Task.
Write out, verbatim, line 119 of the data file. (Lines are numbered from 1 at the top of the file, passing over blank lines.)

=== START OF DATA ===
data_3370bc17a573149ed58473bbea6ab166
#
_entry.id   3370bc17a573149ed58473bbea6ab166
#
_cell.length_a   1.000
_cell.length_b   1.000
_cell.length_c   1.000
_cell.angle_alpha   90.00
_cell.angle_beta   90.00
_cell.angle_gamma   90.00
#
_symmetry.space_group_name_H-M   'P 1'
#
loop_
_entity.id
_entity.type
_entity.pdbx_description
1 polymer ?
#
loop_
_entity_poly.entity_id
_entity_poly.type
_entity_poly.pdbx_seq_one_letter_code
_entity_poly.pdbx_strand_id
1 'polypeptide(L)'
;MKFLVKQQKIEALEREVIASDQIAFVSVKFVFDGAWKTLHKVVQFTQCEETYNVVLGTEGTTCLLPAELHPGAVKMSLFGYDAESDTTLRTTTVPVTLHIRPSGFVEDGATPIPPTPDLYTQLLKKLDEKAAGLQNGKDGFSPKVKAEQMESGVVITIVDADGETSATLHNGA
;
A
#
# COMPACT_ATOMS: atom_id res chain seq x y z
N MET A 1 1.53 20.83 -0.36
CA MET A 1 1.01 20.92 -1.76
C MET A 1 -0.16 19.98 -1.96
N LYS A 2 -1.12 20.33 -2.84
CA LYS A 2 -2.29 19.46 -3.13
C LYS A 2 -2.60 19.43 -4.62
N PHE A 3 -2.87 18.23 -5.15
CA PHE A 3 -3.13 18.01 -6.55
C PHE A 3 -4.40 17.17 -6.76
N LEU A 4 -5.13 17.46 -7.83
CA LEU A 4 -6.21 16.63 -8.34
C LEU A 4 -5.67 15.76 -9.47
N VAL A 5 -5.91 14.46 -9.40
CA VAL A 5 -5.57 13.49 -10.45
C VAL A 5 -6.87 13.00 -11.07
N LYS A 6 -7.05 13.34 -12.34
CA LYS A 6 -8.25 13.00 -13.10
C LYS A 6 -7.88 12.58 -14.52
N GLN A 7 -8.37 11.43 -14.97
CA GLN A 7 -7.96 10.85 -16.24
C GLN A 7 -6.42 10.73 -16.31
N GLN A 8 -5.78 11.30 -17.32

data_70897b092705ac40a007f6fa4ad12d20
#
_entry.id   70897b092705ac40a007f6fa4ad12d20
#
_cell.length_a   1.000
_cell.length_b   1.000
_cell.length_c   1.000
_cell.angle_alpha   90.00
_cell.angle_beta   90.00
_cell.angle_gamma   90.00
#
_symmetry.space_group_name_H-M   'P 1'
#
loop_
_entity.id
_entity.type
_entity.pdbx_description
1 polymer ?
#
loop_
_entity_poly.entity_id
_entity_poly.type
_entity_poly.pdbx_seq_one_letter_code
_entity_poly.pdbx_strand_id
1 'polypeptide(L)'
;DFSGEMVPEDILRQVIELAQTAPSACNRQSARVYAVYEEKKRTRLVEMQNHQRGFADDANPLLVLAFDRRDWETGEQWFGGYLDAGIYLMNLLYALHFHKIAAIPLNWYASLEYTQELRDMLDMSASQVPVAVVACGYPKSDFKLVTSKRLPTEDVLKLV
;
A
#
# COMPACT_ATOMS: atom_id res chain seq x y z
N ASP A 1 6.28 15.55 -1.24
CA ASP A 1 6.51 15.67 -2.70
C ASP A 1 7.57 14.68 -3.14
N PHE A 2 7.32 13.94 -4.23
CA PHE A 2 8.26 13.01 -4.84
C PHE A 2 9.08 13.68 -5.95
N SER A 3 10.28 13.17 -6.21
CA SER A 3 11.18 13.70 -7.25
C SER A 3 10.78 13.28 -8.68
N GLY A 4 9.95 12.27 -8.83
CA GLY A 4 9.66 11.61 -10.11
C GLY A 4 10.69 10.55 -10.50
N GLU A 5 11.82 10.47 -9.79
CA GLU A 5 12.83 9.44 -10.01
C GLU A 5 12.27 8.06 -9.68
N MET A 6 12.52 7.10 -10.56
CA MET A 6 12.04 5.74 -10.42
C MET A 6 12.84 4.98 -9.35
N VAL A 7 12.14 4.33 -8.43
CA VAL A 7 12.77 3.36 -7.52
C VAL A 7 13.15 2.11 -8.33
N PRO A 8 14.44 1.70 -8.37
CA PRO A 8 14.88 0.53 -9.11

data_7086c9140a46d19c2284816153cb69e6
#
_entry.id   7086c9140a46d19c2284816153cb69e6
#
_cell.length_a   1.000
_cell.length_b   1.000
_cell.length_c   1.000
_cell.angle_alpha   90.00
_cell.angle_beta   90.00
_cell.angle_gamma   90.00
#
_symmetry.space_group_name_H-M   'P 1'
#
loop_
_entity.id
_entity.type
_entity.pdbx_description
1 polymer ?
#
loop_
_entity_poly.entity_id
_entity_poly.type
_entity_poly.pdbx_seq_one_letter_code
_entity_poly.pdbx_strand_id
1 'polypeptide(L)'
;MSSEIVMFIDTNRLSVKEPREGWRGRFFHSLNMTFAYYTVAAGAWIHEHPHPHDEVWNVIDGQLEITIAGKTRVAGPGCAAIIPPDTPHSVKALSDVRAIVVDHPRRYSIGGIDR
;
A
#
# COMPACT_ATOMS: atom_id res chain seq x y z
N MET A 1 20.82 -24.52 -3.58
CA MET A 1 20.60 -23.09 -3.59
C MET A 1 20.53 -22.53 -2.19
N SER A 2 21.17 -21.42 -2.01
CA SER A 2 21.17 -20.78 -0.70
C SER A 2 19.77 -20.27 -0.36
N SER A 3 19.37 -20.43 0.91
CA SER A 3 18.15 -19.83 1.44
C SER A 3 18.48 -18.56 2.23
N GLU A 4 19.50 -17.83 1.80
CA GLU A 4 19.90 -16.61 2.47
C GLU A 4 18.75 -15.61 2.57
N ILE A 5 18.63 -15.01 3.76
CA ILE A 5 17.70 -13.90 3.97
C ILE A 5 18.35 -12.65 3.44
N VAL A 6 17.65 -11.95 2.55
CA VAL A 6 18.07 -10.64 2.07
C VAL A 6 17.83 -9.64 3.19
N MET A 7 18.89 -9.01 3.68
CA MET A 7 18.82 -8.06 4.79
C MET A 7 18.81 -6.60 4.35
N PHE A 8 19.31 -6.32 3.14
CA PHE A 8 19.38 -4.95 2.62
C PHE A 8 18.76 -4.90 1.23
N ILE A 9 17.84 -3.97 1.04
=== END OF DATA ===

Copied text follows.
loop_